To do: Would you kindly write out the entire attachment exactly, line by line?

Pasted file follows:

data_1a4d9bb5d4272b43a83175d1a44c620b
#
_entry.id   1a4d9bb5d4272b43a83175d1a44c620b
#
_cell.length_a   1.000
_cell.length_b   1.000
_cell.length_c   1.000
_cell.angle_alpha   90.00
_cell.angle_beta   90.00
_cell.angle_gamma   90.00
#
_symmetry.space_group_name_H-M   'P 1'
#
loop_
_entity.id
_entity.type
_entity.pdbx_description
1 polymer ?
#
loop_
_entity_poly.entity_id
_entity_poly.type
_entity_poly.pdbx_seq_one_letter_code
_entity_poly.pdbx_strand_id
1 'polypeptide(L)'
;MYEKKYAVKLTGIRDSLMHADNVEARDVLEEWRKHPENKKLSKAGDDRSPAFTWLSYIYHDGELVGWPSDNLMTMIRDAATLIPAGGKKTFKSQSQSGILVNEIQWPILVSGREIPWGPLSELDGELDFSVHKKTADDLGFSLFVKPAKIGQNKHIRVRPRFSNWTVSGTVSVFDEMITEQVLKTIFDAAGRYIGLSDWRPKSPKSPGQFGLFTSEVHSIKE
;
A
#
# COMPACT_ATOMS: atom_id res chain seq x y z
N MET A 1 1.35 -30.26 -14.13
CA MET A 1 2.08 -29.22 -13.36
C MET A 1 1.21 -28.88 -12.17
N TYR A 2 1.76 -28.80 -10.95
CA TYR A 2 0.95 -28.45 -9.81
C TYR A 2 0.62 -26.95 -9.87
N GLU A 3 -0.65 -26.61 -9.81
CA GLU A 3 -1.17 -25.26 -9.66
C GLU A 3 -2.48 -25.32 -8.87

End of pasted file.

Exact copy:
data_1a4d9bb5d4272b43a83175d1a44c620b
#
_entry.id   1a4d9bb5d4272b43a83175d1a44c620b
#
_cell.length_a   1.000
_cell.length_b   1.000
_cell.length_c   1.000
_cell.angle_alpha   90.00
_cell.angle_beta   90.00
_cell.angle_gamma   90.00
#
_symmetry.space_group_name_H-M   'P 1'
#
loop_
_entity.id
_entity.type
_entity.pdbx_description
1 polymer ?
#
loop_
_entity_poly.entity_id
_entity_poly.type
_entity_poly.pdbx_seq_one_letter_code
_entity_poly.pdbx_strand_id
1 'polypeptide(L)'
;MYEKKYAVKLTGIRDSLMHADNVEARDVLEEWRKHPENKKLSKAGDDRSPAFTWLSYIYHDGELVGWPSDNLMTMIRDAATLIPAGGKKTFKSQSQSGILVNEIQWPILVSGREIPWGPLSELDGELDFSVHKKTADDLGFSLFVKPAKIGQNKHIRVRPRFSNWTVSGTVSVFDEMITEQVLKTIFDAAGRYIGLSDWRPKSPKSPGQFGLFTSEVHSIKE
;
A
#
# COMPACT_ATOMS: atom_id res chain seq x y z
N MET A 1 1.35 -30.26 -14.13
CA MET A 1 2.08 -29.22 -13.36
C MET A 1 1.21 -28.88 -12.17
N TYR A 2 1.76 -28.80 -10.95
CA TYR A 2 0.95 -28.45 -9.81
C TYR A 2 0.62 -26.95 -9.87
N GLU A 3 -0.65 -26.61 -9.81
CA GLU A 3 -1.17 -25.26 -9.66
C GLU A 3 -2.48 -25.32 -8.87